College Football Coaching Changes

College Football Betting: Pros and Cons of Coaching Changes

By Loot, NCAA Football Handicapper, Lootmeister.com

Coaches generally get a longer leash in college football than in the NFL, but the days of old are over. Programs are eager to win and coaches are usually the recipient of the wrath, whether justified or not. And the big hats at the universities are not the only ones with diminished patience and loyalty. Coaches themselves are more career-minded than ever before. It makes for a lot of turbulence in the NCAA football coaching ranks.

It’s impossible to make sense of it all before it plays out for a little while. But there are some things to look for that help you make better-educated picks with games involving teams with less-stable coaching situations. Initially, figure out what happened to the old coach. Why is he not there anymore? Did he take a better job? Did he retire? Those are the better scenarios. Because when a coach gets a better gig or makes a timely retirement, the team he is leaving behind is still possibly a force.

Other times, however, a coach will have been fired. Needless to say, that’s because things are not going very well. Sure, there are some irrational firings that spark outrage from time to time, but for the most part, it’s because the team is losing. But a coach could go 7-6 or 1-11 and both still suffer the same fate. In the case of the former, the coach was underachieving. He was losing key games. The team was expected to do better, but at the same time–it’s not a total disaster. A new coach could easily come in and get more out of the team.

Then there are teams that are just losing. A university can only handle so many decidedly bad seasons. So the coach gets the axe. It’s almost born out of having nothing else to do. Who else can you fire? So they go in another direction, perhaps not even so sure of what the direction is–just that it’s different from the old one. That doesn’t mean it’s going to be better. Then again, when a a team is 1-11, how worried can you be about a coaching change? It can’t get much worse.

In college football, there are certain player-coach compatibility issues that are not as prevalent in the NFL. In the pros, a coach can revamp a team pretty quickly to fit his style. An incoming college head coach is saddled by the recruiting of his predecessor, who surely recruited athletes whose playing style was conducive to his coaching style. Cycling in all the players that suit the new coach takes at least a few years to take hold. Compare the styles of the incoming and outgoing coach. A close match could make the transition less treacherous.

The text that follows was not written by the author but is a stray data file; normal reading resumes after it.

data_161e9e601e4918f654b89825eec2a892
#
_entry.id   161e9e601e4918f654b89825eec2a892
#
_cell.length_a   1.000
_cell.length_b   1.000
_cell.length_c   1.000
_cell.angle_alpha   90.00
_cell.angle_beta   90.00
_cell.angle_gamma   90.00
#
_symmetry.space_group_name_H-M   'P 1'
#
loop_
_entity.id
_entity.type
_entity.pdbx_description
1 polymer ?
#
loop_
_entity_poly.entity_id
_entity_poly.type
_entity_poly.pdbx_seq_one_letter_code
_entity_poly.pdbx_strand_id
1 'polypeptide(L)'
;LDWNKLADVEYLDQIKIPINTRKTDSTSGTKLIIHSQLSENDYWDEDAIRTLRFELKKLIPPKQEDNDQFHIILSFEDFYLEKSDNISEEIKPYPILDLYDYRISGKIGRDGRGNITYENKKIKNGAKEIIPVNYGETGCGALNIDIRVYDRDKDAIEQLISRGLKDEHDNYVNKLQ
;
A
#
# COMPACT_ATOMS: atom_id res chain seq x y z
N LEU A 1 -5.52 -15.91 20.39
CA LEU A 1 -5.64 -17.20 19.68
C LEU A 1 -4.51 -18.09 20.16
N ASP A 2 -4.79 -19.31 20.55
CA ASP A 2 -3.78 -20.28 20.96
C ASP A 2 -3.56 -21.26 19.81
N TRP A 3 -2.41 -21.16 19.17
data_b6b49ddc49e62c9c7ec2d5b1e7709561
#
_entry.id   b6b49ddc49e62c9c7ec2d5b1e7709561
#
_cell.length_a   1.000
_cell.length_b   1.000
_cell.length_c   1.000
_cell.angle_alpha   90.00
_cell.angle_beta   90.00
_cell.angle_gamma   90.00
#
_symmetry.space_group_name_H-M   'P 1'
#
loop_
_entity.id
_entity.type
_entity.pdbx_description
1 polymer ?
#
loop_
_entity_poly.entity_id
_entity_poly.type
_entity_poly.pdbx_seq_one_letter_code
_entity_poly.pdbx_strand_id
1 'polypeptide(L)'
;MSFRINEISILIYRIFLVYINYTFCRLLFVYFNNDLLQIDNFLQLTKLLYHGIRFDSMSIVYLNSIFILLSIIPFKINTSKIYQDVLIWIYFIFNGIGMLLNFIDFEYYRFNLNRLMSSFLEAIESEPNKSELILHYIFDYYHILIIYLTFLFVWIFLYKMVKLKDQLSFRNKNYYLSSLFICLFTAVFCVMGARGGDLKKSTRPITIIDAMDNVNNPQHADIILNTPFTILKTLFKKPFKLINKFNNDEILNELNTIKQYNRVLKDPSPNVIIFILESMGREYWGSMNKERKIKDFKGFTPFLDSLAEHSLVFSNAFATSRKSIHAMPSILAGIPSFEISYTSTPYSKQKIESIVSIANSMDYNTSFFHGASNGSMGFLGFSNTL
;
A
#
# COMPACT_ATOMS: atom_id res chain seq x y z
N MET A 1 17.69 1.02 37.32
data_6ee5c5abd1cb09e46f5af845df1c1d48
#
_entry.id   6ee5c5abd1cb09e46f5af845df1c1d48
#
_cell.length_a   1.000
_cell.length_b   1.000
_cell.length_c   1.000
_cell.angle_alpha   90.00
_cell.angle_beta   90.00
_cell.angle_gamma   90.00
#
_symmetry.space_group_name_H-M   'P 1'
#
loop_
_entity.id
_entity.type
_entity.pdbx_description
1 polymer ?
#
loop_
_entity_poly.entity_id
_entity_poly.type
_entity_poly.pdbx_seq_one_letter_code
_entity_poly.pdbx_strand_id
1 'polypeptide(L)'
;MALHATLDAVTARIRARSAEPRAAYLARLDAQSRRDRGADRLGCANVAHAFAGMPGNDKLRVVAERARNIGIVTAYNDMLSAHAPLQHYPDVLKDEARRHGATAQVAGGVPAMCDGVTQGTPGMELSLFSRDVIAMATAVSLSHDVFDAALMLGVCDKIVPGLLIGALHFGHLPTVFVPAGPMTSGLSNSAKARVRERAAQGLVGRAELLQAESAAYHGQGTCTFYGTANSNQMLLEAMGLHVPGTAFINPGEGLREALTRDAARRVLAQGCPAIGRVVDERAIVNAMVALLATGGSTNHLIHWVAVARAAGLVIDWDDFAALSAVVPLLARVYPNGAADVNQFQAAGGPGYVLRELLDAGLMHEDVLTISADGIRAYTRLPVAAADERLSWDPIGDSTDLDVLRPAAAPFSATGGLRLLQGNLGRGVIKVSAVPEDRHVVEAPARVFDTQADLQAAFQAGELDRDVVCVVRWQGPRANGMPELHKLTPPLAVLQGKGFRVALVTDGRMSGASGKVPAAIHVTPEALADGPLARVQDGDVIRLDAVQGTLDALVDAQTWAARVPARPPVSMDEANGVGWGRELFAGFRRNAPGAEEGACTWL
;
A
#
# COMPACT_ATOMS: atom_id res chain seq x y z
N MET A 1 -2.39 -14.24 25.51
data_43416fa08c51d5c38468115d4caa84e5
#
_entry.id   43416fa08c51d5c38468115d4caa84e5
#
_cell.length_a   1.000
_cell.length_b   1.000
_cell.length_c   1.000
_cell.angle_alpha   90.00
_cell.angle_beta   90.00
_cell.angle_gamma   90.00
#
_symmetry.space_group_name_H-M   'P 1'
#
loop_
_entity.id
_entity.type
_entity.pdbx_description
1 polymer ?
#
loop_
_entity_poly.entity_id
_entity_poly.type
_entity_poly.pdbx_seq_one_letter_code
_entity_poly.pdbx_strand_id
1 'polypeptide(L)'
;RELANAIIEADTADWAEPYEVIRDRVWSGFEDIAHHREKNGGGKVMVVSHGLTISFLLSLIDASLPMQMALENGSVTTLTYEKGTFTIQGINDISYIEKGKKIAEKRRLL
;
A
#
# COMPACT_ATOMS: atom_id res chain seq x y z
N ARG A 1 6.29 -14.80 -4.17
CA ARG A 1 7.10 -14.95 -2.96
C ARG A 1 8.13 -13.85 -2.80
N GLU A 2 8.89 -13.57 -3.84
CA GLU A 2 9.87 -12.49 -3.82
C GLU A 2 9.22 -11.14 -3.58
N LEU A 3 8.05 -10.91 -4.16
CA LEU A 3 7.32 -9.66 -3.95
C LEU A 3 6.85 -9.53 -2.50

Sometimes you see coaches get fired mid-season in college. It doesn’t happen too often. Other times, a coach takes a new job late in the year and a team has an interim coach for their bowl game. Depending on the situation, an interim coach might be able to get the job done on the short-term. That’s especially the case if the coach was struggling. Then an interim coach can actually lend some new energy to the team. Players will be vying hard to capture the coaches’ attention and the team will improve.

Follow teams where a coach gets canned and there is still football to be played. Sure, some coaches are leaving for better gigs, but most times–a team is just doing horribly. The ceiling is a little higher for college coaches. To get canned mid-season means that team is hurting. And the odds reflect that and will continue to after the firing. You might just see a surge in play for the next few weeks.

Sure, you’d like to see your favorite college team make big-name coaching hires. But not every team can sign an Urban Meyer. Don’t be hypnotized by big-name coaching changes. Let’s not forget that there a slew of good coaches out there now who not long ago were anonymous hires that people were probably not that thrilled with. And not all sexy coaching hirings entitle a team to automatic success. Keep an open mind upon hearing bout a new head coach. We really won’t know what happens until it plays out a bit.

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